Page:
Although BCPD can provide levels of control that are commercially acceptable, the performance margin of biocontrol is generally lower than for fungicides. For example, higher concentrations of the antagonist must be used to achieve the same control of decay as fruit mature. To increase the performance margin of biocontrol, attempts have been made to integrate biocontrol with other alternatives to synthetic fungicide methods that were developed mainly during the past two decades (Conway and Sams 1983; Falik et al. 1995; Smilanick et al. 1995; 1997; 1999; Smoot and Melvin 1965; Spotts 1984; Spotts and Chen 1987; Tukey 1993). These methods alone did not provide commercially acceptable control of fruit decay, but in combination with biocontrol increased its performance margin.
Infiltration of apples with calcium chloride alone reduced blue mold decay by approximately half (Conway and Sams 1983), but in combination with the antagonist, P. syringae, resulted in greater reduction of fruit decay than either treatment alone (Janisiewicz et al. 1998). The effects of calcium treatment were greatest on more mature fruit, inoculated after 3 or 6 months in storage, when the effectiveness of biocontrol declines (Conway et al. 1999). Combining biocontrol with a calcium treatment complements each other to overcome the shortcomings of each, and may allow for reduced amounts of both products to be used without compromising decay control. In addition, applying lower calcium concentrations would reduce potential calcium injury, while maintaining other benefits, including alleviating storage maladies, such as bitter pit. The addition of calcium chloride to the yeast antagonist Candida sp. also improved control of blue mold and gray mold on apples (McLaughlin et al. 1990; Wisniewski et al. 1995).
Treating apples with hot air (4d at 38°C) may virtually eliminate blue mold of apple but it has no residual effect, and any inoculation with pathogens following heat treatment results in decay (Falik et al. 1995; Lurie et al. 1998). Combining antagonistic yeasts or bacteria with heat treatment improved control of blue mold on apples (Conway et al. 1999). The heat treatment eradicated P. expansum infections up to 12 h after inoculation, and yeast and bacterial antagonists provided the residual effect. The heat treatment complemented the lack of eradicative activity of the antagonists, the major shortcoming of BCPD. It may have additional benefits of eradicating pathogens from fruit bins and storage rooms (Douglas 1998).
Substances generally regarded as safe (GRAS), such as sodium carbonate, sodium bicarbonate, ethanol, acetic acid, hydrogen peroxide, chitosan, or some edible coatings can reduce pathogen germination and growth. They are acceptable to the consumers, and in contrast to synthetic fungicides, do not have the prospect of a lengthy and costly approval process from regulatory agencies. For example, sodium carbonate has been used to treat lemons in commercial packinghouses (Smilanick et al. 1999). Combining 3% sodium carbonate with the antagonist P. syringae ESC-10 was superior to the individual treatments in controlling green mold on citrus (Smilanick et al. 1999). This compound also improved control of blue mold and gray mold of oranges in combination with antagonist P. agglomerans (CPA-2) (Teixido et al. 2001). Sodium carbonate has up to 24 h of eradicative activity, but little residual activity, which, like heat treatment, complements biocontrol. Treatment of lemons with 10% ethanol reduced green mold to less than 5% (Smilanick et al. 1995). The addition of 10% ethanol to suspensions of S. cerevisiae strains 1440 and 1749, which had little biocontrol activity, reduced gray mold decay of apple from more than 90% to close to 0% (Mari and Carati 1998). Chitosan and its derivatives can reduce fungal growth and induce resistance responses in harvested fruits and vegetables (Allan and Hadwiger 1979; El-Ghaouth 1998). The addition of 0.2% glycolchitosan to a suspension of the antagonist C. saitoana increased control of green mold of oranges and lemons, and gray and blue mold of apples over that of the antagonist alone (El-Ghaouth et al. 2000a, b).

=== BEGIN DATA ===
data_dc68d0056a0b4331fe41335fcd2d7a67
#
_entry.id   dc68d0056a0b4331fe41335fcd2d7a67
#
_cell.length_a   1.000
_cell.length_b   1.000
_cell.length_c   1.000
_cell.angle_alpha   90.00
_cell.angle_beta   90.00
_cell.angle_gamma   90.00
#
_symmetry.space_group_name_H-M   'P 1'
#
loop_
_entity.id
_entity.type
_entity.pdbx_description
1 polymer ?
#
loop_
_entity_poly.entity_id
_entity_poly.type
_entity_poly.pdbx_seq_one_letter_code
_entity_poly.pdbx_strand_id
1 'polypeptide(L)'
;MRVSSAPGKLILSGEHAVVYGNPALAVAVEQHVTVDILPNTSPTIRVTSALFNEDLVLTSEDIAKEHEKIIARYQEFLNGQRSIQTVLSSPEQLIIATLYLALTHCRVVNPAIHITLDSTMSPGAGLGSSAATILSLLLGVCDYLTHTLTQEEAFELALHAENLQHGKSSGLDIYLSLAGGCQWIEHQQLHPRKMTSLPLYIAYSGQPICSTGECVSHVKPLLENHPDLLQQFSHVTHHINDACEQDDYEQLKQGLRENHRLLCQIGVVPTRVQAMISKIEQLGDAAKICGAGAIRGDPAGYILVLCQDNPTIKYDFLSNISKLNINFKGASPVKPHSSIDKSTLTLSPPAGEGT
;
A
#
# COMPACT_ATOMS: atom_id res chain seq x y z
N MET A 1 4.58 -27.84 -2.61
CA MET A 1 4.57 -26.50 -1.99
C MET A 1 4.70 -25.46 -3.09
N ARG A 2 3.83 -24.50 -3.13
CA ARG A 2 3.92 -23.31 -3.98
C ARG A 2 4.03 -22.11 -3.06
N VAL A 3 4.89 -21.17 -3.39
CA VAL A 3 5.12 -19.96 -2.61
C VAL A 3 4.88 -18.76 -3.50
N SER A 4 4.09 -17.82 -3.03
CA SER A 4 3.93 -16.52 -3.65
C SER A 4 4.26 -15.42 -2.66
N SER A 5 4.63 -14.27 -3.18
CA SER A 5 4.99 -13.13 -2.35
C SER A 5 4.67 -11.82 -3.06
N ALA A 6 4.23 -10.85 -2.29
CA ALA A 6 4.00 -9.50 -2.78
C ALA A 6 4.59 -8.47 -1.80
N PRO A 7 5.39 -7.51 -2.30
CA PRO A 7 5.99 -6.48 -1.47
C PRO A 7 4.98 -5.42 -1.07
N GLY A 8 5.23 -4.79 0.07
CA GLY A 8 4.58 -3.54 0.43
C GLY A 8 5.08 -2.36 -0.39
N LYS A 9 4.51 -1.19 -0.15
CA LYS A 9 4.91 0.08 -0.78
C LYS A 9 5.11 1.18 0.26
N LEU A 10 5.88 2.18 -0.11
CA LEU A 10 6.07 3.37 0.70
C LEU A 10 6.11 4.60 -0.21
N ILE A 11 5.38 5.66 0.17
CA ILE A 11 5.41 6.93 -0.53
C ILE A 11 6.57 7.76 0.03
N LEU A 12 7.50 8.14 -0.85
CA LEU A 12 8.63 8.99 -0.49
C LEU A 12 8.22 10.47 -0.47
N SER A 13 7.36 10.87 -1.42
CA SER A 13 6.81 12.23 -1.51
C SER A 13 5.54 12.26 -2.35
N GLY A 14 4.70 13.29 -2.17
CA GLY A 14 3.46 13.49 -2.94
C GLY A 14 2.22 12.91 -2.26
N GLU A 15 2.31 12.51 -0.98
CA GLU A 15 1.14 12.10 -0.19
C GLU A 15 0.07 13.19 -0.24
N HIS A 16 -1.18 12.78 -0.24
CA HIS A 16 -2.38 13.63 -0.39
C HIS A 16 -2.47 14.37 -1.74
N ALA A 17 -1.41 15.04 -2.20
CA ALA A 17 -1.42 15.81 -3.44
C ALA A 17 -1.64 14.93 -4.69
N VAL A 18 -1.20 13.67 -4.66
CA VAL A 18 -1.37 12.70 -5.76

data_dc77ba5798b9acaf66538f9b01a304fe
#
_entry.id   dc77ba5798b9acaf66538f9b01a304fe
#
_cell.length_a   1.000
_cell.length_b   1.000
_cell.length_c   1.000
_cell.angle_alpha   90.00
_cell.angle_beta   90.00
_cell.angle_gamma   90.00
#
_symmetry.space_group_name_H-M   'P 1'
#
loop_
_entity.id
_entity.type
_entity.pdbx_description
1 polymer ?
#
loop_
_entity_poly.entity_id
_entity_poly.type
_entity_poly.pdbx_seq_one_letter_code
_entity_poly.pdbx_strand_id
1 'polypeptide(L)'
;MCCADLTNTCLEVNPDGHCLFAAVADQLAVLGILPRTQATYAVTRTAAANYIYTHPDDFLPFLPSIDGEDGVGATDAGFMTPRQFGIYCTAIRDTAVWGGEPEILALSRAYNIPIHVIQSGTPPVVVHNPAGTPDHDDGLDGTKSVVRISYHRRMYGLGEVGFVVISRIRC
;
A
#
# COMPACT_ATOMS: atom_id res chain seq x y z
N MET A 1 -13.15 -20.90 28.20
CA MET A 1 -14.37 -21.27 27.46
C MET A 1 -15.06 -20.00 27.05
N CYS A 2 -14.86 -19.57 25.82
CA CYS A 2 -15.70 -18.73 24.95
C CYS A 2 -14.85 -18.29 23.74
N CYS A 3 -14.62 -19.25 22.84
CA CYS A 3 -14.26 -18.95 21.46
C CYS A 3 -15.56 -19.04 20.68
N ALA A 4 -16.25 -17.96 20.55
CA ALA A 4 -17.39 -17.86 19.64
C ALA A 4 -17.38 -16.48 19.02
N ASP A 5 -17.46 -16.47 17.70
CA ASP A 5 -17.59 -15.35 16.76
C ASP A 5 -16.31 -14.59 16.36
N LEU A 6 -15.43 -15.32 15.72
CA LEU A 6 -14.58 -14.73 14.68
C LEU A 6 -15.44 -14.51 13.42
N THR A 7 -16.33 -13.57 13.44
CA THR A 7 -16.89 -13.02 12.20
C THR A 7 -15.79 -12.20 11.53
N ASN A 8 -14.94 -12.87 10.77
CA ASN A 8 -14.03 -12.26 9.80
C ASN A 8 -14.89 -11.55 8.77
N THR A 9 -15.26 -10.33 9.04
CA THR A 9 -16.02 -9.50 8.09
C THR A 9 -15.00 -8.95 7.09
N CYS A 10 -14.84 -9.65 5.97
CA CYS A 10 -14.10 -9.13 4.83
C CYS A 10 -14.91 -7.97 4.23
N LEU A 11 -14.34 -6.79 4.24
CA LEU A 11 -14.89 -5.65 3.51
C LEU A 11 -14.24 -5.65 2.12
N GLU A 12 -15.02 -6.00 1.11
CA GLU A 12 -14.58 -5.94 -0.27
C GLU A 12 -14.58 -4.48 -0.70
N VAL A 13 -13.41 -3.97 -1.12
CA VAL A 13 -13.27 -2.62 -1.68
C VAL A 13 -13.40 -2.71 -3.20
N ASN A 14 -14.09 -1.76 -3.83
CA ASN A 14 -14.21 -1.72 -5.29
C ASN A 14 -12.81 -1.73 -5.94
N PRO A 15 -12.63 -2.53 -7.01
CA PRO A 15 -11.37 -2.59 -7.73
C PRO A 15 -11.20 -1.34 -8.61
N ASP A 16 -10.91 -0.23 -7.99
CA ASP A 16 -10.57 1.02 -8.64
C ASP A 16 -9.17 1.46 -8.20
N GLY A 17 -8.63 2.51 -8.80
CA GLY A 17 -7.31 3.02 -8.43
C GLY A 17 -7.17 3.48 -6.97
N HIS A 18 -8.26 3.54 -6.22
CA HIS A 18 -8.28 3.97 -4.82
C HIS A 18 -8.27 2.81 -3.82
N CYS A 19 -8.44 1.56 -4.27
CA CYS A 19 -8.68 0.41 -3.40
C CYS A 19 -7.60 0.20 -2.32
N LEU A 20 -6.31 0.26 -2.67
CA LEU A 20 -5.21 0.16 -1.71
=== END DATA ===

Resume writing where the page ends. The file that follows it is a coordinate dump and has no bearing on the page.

There are many more possibilities for combining biocontrol agents with GRAS substances or other nonfungi-cidal treatments. The above examples of improving biocontrol and integrating biocontrol with other nonfungici-dal treatments demonstrate that biocontrol is amenable to manipulation and can be easily integrated with various decay control measures resulting in additive or synergistic effects. Strategies must be developed for the integration of various treatments in order to maximize decay control (Conway et al. 1999). Various control measures may be applied in succession and these applications may be customized to fit different postharvest practices.
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